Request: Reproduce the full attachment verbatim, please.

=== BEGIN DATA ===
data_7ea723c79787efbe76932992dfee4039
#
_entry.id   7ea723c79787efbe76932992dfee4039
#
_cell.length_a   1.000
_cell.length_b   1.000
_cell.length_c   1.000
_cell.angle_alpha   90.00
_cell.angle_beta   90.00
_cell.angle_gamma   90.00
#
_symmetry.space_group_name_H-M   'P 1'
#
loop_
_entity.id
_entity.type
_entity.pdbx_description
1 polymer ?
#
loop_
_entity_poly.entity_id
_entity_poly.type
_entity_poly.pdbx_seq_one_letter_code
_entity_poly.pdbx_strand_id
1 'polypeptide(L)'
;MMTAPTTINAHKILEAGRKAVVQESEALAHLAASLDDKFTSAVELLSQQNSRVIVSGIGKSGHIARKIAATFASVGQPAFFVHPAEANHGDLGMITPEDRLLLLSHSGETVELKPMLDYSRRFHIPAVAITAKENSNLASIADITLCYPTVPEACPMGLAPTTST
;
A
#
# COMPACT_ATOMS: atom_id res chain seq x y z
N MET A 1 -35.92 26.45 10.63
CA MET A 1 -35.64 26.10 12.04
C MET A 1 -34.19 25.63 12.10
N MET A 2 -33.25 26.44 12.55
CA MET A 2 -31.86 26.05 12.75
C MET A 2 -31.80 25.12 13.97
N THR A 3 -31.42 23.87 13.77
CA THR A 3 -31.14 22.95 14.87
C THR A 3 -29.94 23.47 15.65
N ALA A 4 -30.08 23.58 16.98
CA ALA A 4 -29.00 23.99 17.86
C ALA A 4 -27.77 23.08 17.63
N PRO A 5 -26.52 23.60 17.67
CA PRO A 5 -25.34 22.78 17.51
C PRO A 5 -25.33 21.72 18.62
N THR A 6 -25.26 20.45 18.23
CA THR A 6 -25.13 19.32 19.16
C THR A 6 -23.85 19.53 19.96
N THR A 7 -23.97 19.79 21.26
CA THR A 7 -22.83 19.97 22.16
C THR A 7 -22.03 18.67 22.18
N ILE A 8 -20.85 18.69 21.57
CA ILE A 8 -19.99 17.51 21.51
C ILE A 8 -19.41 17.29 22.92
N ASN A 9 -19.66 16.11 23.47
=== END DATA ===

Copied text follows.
data_7ea723c79787efbe76932992dfee4039
#
_entry.id   7ea723c79787efbe76932992dfee4039
#
_cell.length_a   1.000
_cell.length_b   1.000
_cell.length_c   1.000
_cell.angle_alpha   90.00
_cell.angle_beta   90.00
_cell.angle_gamma   90.00
#
_symmetry.space_group_name_H-M   'P 1'
#
loop_
_entity.id
_entity.type
_entity.pdbx_description
1 polymer ?
#
loop_
_entity_poly.entity_id
_entity_poly.type
_entity_poly.pdbx_seq_one_letter_code
_entity_poly.pdbx_strand_id
1 'polypeptide(L)'
;MMTAPTTINAHKILEAGRKAVVQESEALAHLAASLDDKFTSAVELLSQQNSRVIVSGIGKSGHIARKIAATFASVGQPAFFVHPAEANHGDLGMITPEDRLLLLSHSGETVELKPMLDYSRRFHIPAVAITAKENSNLASIADITLCYPTVPEACPMGLAPTTST
;
A
#
# COMPACT_ATOMS: atom_id res chain seq x y z
N MET A 1 -35.92 26.45 10.63
CA MET A 1 -35.64 26.10 12.04
C MET A 1 -34.19 25.63 12.10
N MET A 2 -33.25 26.44 12.55
CA MET A 2 -31.86 26.05 12.75
C MET A 2 -31.80 25.12 13.97
N THR A 3 -31.42 23.87 13.77
CA THR A 3 -31.14 22.95 14.87
C THR A 3 -29.94 23.47 15.65
N ALA A 4 -30.08 23.58 16.98
CA ALA A 4 -29.00 23.99 17.86
C ALA A 4 -27.77 23.08 17.63
N PRO A 5 -26.52 23.60 17.67
CA PRO A 5 -25.34 22.78 17.51
C PRO A 5 -25.33 21.72 18.62
N THR A 6 -25.26 20.45 18.23
CA THR A 6 -25.13 19.32 19.16
C THR A 6 -23.85 19.53 19.96
N THR A 7 -23.97 19.79 21.26
CA THR A 7 -22.83 19.97 22.16
C THR A 7 -22.03 18.67 22.18
N ILE A 8 -20.85 18.69 21.57
CA ILE A 8 -19.99 17.51 21.51
C ILE A 8 -19.41 17.29 22.92
N ASN A 9 -19.66 16.11 23.47